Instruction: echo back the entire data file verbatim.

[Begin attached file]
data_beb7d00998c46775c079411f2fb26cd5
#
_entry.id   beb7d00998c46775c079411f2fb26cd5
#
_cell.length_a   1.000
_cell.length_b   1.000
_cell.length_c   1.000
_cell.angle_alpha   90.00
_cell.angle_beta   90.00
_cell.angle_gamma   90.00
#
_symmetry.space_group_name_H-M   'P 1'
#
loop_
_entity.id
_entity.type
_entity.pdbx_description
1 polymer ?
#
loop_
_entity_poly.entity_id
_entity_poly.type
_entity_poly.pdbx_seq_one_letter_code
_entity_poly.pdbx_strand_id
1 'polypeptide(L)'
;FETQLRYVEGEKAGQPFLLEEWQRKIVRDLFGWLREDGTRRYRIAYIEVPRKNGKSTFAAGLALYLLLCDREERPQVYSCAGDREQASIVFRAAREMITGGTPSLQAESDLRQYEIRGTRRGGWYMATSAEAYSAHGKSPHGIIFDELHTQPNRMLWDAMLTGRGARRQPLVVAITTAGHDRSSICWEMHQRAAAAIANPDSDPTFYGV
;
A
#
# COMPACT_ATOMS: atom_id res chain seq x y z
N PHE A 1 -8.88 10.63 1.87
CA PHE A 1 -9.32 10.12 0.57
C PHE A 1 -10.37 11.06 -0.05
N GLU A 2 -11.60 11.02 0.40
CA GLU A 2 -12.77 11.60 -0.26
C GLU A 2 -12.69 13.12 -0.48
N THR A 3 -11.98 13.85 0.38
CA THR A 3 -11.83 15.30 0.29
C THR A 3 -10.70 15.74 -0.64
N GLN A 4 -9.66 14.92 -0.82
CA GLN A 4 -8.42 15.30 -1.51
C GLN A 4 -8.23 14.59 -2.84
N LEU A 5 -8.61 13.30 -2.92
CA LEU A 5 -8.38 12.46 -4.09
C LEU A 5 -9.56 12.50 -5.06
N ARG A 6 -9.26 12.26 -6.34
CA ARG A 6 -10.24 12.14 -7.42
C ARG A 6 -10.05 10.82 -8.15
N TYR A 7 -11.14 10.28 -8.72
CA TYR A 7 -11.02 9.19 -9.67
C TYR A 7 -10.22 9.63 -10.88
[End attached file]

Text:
data_beb7d00998c46775c079411f2fb26cd5
#
_entry.id   beb7d00998c46775c079411f2fb26cd5
#
_cell.length_a   1.000
_cell.length_b   1.000
_cell.length_c   1.000
_cell.angle_alpha   90.00
_cell.angle_beta   90.00
_cell.angle_gamma   90.00
#
_symmetry.space_group_name_H-M   'P 1'
#
loop_
_entity.id
_entity.type
_entity.pdbx_description
1 polymer ?
#
loop_
_entity_poly.entity_id
_entity_poly.type
_entity_poly.pdbx_seq_one_letter_code
_entity_poly.pdbx_strand_id
1 'polypeptide(L)'
;FETQLRYVEGEKAGQPFLLEEWQRKIVRDLFGWLREDGTRRYRIAYIEVPRKNGKSTFAAGLALYLLLCDREERPQVYSCAGDREQASIVFRAAREMITGGTPSLQAESDLRQYEIRGTRRGGWYMATSAEAYSAHGKSPHGIIFDELHTQPNRMLWDAMLTGRGARRQPLVVAITTAGHDRSSICWEMHQRAAAAIANPDSDPTFYGV
;
A
#
# COMPACT_ATOMS: atom_id res chain seq x y z
N PHE A 1 -8.88 10.63 1.87
CA PHE A 1 -9.32 10.12 0.57
C PHE A 1 -10.37 11.06 -0.05
N GLU A 2 -11.60 11.02 0.40
CA GLU A 2 -12.77 11.60 -0.26
C GLU A 2 -12.69 13.12 -0.48
N THR A 3 -11.98 13.85 0.38
CA THR A 3 -11.83 15.30 0.29
C THR A 3 -10.70 15.74 -0.64
N GLN A 4 -9.66 14.92 -0.82
CA GLN A 4 -8.42 15.30 -1.51
C GLN A 4 -8.23 14.59 -2.84
N LEU A 5 -8.61 13.30 -2.92
CA LEU A 5 -8.38 12.46 -4.09
C LEU A 5 -9.56 12.50 -5.06
N ARG A 6 -9.26 12.26 -6.34
CA ARG A 6 -10.24 12.14 -7.42
C ARG A 6 -10.05 10.82 -8.15
N TYR A 7 -11.14 10.28 -8.72
CA TYR A 7 -11.02 9.19 -9.67
C TYR A 7 -10.22 9.63 -10.88